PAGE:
chosen in a one-vs-all setup [21]. This configuration was tested for scenarios with the biggest choice e.g. when all 4 stock parts (random chance = 25%) would be a reasonable choice to pick or when the piece to be placed matches 4 to 6 different pattern pieces (random chance = 17-25%). This results in a correct prediction rate of 87.9% for picking and 93.25% for placing actions when the VAPs of the time up to just before the action time is used.

Iv Results

Having trained and validated the intention prediction model for the case where VAPs range from -4 to 0 seconds prior to the interaction with the associated object, we are now interested in knowing to what extent the intention model predicts accurately at some time prior to interaction. To answer this question, we extend our model analysis by calculating a -dependent prediction accuracy. Within a 5-fold cross validation setup, the -anticipation window is iteratively moved away from the time of interaction and the associated VAPs are used to make a prediction about the subsequent user action using the trained SVM models. The validation is based on the formentioned low-chance subsets, so that the chance of correct prediction through randomly selecting a piece would be . The shift of the anticipation window over the data set is done with a step width of 1 frame (). This is done for both the case of predicting which piece is picked up next as well as inferring intention concerning where it is going to be placed. For the time offsets = 0,0.5 and 1 seconds, the prediction of picking actions yields an accuracy of 87.94%, 72.36% and 58.07%. The performance of the placing intention model maintains a high accuracy over a time span of with an accuracy of 93.25%, 80.06% and 63.99% for the times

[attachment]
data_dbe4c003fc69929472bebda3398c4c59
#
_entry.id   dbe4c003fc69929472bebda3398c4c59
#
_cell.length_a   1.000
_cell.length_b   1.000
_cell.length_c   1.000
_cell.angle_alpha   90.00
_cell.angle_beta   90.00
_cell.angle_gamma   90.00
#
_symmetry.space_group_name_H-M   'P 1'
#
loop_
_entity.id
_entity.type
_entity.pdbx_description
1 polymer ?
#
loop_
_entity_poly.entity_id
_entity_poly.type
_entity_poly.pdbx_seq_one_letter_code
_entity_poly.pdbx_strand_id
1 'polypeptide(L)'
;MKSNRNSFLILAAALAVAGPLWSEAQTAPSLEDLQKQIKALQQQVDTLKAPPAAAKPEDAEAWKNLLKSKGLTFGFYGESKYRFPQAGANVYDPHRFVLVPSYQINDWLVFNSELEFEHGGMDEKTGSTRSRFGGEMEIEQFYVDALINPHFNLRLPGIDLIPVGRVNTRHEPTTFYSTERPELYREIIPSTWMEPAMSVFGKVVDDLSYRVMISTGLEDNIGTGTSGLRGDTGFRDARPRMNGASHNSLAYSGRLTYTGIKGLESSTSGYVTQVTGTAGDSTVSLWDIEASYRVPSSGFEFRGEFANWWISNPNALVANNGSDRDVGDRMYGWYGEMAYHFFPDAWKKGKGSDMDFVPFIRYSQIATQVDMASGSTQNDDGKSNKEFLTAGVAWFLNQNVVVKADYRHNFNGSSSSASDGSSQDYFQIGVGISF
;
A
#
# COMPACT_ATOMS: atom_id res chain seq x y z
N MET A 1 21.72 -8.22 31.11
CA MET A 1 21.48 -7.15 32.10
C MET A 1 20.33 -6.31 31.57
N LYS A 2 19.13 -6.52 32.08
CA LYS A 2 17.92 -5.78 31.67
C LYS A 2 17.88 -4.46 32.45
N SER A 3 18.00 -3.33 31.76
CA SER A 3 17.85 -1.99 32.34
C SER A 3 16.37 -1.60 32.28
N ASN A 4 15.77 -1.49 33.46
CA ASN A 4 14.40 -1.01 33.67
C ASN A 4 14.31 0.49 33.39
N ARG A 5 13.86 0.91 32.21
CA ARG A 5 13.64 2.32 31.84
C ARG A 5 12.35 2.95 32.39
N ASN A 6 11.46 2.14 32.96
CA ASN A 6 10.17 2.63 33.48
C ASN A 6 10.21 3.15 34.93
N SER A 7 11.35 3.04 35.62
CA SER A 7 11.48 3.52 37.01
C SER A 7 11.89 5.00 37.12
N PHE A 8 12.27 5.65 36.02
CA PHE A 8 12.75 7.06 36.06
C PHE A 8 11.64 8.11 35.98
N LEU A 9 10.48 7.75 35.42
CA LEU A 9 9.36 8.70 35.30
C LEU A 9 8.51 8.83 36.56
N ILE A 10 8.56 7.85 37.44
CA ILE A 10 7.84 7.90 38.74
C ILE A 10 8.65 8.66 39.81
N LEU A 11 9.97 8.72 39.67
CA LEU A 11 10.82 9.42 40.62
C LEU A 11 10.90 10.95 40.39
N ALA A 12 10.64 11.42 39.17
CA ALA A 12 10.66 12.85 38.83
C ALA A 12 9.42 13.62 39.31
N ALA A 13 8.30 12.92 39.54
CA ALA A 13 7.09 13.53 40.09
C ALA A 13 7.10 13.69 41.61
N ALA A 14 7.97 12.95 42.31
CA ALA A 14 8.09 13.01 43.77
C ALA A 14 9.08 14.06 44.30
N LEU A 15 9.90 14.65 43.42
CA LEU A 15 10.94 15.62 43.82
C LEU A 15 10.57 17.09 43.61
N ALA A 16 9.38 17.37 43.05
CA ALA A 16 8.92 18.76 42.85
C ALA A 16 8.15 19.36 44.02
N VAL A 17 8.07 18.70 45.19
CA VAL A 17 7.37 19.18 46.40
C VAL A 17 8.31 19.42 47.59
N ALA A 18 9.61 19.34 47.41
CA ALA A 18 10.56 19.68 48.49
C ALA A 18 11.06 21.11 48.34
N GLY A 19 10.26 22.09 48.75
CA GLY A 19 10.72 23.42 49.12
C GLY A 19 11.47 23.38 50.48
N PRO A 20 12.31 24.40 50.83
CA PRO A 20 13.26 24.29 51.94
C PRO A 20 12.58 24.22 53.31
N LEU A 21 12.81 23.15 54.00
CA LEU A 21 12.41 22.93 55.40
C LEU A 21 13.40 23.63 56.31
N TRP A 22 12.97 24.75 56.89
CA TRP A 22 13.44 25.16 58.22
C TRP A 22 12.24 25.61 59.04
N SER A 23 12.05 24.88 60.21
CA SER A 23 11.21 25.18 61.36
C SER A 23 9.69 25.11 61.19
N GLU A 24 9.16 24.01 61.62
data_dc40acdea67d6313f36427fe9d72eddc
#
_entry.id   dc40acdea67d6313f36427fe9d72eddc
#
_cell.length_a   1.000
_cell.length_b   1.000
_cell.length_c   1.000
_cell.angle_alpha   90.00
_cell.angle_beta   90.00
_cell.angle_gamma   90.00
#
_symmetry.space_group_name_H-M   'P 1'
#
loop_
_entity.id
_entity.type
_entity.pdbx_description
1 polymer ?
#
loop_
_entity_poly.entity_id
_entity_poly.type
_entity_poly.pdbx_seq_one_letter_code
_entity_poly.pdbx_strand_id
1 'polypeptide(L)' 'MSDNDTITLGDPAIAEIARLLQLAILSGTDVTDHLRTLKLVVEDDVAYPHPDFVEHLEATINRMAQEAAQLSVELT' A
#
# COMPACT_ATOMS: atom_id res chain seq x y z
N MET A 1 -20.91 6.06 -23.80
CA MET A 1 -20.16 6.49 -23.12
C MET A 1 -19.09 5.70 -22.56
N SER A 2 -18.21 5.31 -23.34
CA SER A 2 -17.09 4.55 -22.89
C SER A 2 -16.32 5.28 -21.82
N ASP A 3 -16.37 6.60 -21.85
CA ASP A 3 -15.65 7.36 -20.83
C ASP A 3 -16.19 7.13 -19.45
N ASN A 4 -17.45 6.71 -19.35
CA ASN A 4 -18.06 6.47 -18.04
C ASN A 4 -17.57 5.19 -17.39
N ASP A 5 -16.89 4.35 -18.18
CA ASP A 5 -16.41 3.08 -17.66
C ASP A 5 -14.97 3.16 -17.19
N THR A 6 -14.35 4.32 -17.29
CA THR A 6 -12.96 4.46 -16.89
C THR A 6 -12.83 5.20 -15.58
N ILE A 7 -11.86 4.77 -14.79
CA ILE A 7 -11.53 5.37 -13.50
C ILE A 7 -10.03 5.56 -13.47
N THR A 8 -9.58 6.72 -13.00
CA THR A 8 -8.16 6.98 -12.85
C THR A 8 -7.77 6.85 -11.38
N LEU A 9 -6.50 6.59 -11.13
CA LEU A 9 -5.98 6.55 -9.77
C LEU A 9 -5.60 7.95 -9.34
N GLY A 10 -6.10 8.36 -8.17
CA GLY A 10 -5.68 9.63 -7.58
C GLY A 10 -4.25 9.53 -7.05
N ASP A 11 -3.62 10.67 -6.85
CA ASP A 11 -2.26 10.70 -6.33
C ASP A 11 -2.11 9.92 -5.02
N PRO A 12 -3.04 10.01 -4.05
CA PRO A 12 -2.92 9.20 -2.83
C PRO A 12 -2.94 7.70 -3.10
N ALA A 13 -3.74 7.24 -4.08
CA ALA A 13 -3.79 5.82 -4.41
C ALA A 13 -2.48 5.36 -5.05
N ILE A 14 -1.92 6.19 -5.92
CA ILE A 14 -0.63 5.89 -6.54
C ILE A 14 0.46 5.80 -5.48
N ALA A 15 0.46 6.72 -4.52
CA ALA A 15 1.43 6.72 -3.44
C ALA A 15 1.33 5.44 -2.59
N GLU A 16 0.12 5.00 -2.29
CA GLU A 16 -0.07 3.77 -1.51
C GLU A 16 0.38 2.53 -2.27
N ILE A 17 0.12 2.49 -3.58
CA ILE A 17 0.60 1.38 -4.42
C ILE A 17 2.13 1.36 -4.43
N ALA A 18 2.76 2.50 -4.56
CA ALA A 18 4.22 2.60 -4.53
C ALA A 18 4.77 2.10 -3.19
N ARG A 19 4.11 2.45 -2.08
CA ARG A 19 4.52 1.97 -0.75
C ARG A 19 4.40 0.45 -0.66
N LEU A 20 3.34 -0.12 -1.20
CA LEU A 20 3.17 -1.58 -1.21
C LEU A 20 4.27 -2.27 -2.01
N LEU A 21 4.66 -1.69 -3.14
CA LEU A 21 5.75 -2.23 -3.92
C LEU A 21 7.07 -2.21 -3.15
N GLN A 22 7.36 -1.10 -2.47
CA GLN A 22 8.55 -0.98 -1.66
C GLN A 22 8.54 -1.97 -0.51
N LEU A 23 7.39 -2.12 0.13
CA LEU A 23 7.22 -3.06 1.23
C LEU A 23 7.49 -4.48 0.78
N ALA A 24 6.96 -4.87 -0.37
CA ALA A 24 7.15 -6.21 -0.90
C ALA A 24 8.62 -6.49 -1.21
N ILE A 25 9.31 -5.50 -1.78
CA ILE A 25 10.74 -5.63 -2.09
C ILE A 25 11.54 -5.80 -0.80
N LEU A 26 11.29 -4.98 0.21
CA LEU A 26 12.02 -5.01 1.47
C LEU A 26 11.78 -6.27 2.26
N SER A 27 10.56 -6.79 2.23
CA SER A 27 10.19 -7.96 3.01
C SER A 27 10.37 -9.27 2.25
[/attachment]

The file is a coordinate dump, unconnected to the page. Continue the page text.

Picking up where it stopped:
= 0,1.5 and 3 seconds. In order to interpret these differences in performance, we investigated whether there is a difference between the mean duration of picking and placing actions. We applied a two-sample t-test and found that the picking time (mean =

, SD = ) is significantly smaller than the placing time (mean = , SD = ), with . A detailed profile of the time-dependent prediction performance for each model can be seen in figure 6.

Iv-a Qualitative Analysis

For an in-depth understanding of how the user intention models respond to different gaze patterns, we investigate the prediction profile i.e. the change of the prediction over time, for a set of typical scenarios.

Iv-A1 One Dominant Type